Marie Antoinette's World Banner  


Sunday, August 02, 2020

Running Isn't the Problem; Falling Is

Thursday morning started so well. The sun is rising a little later, so I can get out while there is still color in the sky.
I'd had a good 4-mile run the day before, so I thought I'd warm up with a run on the road before trying a trail run in the direction of Ginoles.
Lovely view from up on the trail
All was going well until the tip of my foot caught a rock, and I was down on the ground before I could blink, feeling my knee, my elbow, my hands and then my head bounce on the dirt and rock trail.
I lay there for a minute stunned by the turn of events. Then, it was time to take stock.
As I sat up, I considered crying. I'm not a cry-er. I can probably count on one hand the number of times I have cried since my sister died when I was 14. I have nothing against crying; I just never seem to.
A tissue had fallen from my running belt. Its pristine whiteness clashed with the dirt on the trail. I picked it up and unfolded it, placing the clean side against my head. It came away red. Great. My head was bleeding. Next, I patted at my elbow where a deeper gash dripped.
I looked at my knee, an interchange of cuts, a secret tic tac toe game. I didn't touch it. No blood was running yet.
I picked at a few rocks on my palms.
Nothing to do but walk home, I decided.
But first, to take a selfie to share with my running friends. I know, it's a weird thing to do. I didn't even realize I had knocked off my hat.
In this picture, with my face caked with dirt, my nose definitely looks crooked. But I remember thinking as I hit the ground, thank goodness I didn't hit my nose. I've broken my nose on a running fall before. See my post here.
I walked home, down the trail and along the road. I passed 4 or 5 people who all said "Bonjour" and gave me curious looks. I didn't realize how bad I looked at the time -- my white sleeveless shirt was covered in dirt and mud. The waterbottles I carry must have squirted out when I fell, adhering the dirt to my shirt. Earl has washed it in the machine and by hand trying to get it clean.
The knee that I hadn't touched had started to drip blood down my shin, and dirt still caked my face.
When I returned home, I went straight to the shower, hoping to remove the smalls pebbles embedded in my palms, erasing the dirt from my head and nose, and gasping in surprise at the feel of the water on the cuts.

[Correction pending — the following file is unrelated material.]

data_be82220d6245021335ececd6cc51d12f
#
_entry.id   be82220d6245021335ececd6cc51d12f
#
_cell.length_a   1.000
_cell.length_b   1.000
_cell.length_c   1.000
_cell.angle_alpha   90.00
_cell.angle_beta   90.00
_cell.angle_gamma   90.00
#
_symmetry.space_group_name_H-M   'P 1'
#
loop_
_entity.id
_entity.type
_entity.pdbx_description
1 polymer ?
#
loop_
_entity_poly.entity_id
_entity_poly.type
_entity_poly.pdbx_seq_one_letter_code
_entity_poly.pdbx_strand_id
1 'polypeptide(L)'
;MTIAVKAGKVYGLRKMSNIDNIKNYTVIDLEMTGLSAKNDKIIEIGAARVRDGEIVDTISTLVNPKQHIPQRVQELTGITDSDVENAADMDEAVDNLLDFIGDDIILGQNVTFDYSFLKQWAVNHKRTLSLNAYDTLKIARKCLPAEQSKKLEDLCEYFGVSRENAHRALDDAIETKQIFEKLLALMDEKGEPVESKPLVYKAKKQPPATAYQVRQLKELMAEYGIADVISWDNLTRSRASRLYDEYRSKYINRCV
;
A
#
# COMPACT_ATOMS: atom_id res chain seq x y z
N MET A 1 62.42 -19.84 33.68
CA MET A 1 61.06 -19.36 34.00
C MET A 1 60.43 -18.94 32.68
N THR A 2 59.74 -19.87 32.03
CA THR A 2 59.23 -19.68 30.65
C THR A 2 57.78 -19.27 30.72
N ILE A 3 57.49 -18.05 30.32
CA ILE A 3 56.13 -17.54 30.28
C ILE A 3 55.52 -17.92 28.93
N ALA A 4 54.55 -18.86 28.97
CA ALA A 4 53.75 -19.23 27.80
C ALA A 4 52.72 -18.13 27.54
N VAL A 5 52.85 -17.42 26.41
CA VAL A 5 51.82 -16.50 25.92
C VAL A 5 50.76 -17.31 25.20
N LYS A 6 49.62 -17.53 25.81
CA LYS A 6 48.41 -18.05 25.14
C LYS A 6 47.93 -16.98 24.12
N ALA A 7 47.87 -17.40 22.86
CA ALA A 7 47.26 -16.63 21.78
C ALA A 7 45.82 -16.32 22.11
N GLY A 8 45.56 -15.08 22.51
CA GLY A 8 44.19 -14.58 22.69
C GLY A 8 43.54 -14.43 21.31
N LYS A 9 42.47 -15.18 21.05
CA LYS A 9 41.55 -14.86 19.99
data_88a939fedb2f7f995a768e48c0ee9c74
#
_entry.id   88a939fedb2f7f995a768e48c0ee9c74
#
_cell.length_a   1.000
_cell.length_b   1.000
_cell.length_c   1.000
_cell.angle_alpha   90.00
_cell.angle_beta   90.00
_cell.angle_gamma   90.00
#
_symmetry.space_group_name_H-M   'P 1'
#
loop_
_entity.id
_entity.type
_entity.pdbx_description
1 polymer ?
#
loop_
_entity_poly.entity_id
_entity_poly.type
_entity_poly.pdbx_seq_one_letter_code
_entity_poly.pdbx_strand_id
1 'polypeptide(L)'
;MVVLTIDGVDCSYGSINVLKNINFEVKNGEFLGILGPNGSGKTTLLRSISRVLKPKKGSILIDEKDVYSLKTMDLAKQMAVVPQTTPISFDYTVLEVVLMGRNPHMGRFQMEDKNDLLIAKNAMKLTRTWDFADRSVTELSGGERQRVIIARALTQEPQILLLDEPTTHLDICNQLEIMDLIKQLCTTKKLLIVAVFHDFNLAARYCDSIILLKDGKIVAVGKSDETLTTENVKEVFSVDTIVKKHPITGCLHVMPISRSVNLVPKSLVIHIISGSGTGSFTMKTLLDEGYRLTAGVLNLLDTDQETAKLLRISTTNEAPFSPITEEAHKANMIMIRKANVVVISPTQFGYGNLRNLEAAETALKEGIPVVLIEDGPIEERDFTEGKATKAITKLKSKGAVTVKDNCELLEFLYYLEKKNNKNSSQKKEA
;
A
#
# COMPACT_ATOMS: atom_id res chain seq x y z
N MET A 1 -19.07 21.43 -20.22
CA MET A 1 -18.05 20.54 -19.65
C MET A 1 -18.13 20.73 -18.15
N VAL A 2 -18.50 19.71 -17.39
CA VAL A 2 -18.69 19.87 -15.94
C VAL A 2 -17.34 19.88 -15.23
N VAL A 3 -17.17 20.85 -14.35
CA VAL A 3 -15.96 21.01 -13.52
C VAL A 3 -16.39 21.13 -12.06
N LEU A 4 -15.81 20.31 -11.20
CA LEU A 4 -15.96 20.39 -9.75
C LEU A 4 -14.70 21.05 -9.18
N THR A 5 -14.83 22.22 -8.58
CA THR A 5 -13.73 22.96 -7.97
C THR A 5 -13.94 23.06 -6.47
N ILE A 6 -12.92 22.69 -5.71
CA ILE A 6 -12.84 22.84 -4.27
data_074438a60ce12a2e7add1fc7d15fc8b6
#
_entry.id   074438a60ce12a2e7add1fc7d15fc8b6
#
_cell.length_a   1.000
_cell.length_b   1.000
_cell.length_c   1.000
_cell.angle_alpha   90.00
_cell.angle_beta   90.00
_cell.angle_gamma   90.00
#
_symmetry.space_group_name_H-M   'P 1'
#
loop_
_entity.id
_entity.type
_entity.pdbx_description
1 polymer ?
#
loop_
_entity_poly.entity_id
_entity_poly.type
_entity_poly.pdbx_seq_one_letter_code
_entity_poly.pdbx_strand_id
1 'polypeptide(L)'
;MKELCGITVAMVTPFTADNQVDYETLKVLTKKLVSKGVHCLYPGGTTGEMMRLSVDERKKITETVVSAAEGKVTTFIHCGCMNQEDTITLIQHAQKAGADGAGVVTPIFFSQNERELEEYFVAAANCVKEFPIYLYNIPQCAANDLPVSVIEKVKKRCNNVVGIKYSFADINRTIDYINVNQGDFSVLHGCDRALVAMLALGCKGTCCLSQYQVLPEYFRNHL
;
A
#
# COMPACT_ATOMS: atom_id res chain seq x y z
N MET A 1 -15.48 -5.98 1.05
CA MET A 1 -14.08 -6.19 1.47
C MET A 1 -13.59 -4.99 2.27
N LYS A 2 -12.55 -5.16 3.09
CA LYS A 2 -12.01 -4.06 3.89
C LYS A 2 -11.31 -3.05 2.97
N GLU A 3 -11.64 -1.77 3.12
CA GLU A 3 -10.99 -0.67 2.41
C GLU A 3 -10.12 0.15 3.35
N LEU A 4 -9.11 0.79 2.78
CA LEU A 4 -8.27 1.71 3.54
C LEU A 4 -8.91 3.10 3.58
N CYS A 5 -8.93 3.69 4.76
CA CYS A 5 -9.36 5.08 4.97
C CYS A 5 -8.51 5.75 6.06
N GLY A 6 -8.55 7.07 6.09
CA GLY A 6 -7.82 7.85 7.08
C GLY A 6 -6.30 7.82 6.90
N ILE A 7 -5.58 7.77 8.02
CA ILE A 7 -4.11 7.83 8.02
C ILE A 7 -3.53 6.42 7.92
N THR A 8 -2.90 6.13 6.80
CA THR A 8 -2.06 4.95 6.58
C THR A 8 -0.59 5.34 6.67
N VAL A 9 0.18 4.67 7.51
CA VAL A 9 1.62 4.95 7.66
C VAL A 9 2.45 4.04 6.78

Earl doctored my open wounds with some antibiotic cream. He prodded at gray spots on my palms that could be rocks, and he gave me two ice packs, one for my knee and one for my eye.

Some nice purple eye shadow
Some people may wonder why I document my falls. Shouldn't I try to cover them up? But I do enjoy keeping track of all the pitfalls of running -- at least for me. Blogging is a good way to remember. And when I searched for the post on my broken nose, it helped me remember another fall last year  --we were in Massachusetts for the summer and I bruised my ribs on a fall. It keeps me honest.
I'm not really a runner; I'm a plodder or I wouldn't keep tripping.

I'm planning a hike with a friend in the coming week, and she gave me a stern lecture about taking care of myself before our trip.
Friday, I forced myself to rest. No walking; no running; no keeping track of my steps.
Instead, I kept ice on my knee and kept it elevated. My body felt like I'd been in a car accident. Stiff neck, sore ribs, back pain. I went to a friend's house and floated in the water, hoping it would realign me.
Saturday morning, I knew I couldn't have another day of inactivity. But I wouldn't push myself too much. Instead, Earl and I went on a bike ride. Not a long one. We stopped and had coffee before riding back home

Earl ahead of me on the small road

A selfie when we returned. Me -- always looking in the wrong place for a selfie. 

Thursday, July 30, 2020

France Book Tours Continues

Most of the time, writing books is a solitary occupation.
I map out characters and family and friends. I visualize places or visit real ones.
Florence, Italy at sunset
I set actions in motion and then see what happens.
But sometimes, I get to connect to the people who read my novels. I feel a bit shy about it, I suppose, thinking of all those people who climb inside my brain, understand me a little bit better because they read the words I've put on paper.
Other times, I'm just really grateful to know that people enjoy visiting the places I've written about, hating or loving the characters in my novels.
Lisbeth at The Content Reader begins her review by revealing that she has followed my blog for awhile. She knows my back story as I sold my belongings and moved to France
And she wrote a terrific review of Falling For Provence.